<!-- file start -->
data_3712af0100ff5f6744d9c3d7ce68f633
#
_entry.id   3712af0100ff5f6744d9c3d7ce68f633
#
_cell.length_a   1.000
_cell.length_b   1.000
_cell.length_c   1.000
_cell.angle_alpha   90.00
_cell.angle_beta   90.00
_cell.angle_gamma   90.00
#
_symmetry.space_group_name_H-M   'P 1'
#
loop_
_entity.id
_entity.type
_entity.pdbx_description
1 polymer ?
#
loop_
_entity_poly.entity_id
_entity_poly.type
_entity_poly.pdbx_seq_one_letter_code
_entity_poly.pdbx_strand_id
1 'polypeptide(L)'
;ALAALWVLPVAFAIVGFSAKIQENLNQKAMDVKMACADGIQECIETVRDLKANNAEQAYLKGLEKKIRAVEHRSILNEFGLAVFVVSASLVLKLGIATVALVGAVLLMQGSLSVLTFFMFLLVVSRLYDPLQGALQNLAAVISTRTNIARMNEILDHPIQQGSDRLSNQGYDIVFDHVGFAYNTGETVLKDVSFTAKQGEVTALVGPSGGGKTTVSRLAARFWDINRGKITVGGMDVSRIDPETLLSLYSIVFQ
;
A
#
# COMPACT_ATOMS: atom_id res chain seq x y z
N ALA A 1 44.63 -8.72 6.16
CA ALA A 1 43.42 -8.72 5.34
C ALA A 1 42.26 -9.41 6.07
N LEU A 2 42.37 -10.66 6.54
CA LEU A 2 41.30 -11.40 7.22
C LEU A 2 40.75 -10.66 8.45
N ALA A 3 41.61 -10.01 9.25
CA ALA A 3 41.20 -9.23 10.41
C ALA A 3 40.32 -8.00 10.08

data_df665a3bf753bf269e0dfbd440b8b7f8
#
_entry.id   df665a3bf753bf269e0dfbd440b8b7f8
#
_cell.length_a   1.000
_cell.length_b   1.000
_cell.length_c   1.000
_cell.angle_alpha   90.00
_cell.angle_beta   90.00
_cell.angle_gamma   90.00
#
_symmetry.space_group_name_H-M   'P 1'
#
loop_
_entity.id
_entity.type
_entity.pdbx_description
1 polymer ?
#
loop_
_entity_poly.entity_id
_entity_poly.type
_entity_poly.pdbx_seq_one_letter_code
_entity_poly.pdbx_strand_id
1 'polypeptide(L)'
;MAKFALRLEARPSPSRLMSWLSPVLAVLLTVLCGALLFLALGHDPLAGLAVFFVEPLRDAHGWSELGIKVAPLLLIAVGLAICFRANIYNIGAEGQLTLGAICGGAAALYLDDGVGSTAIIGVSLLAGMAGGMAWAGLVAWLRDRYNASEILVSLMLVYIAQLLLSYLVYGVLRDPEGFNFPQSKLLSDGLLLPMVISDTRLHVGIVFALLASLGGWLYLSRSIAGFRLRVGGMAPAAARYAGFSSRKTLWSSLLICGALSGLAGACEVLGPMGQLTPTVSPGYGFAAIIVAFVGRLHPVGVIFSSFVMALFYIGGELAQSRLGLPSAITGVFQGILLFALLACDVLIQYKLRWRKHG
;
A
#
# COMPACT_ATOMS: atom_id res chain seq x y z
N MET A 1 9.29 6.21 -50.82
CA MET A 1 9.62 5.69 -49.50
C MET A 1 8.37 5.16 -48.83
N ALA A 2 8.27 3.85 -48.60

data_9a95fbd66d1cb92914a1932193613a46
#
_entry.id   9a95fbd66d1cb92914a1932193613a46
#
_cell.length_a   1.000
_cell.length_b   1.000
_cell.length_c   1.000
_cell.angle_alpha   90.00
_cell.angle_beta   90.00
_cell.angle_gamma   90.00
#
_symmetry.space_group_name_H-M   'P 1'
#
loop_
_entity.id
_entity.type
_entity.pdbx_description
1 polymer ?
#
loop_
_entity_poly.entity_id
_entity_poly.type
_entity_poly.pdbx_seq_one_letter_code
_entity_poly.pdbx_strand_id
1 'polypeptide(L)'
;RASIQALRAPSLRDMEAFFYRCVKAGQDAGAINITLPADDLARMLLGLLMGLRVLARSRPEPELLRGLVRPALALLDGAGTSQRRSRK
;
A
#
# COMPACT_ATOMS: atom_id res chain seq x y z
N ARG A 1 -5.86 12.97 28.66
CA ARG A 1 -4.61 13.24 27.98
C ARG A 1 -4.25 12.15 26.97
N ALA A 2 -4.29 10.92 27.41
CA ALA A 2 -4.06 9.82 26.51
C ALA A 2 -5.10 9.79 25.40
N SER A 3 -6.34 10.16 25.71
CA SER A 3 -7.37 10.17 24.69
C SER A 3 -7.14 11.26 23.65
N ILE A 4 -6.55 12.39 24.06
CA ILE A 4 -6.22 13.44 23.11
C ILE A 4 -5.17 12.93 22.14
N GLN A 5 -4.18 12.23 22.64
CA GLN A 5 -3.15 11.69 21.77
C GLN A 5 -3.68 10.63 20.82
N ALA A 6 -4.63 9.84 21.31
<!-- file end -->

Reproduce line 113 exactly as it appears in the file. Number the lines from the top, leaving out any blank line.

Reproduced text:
N ILE A 4 -6.55 12.39 24.06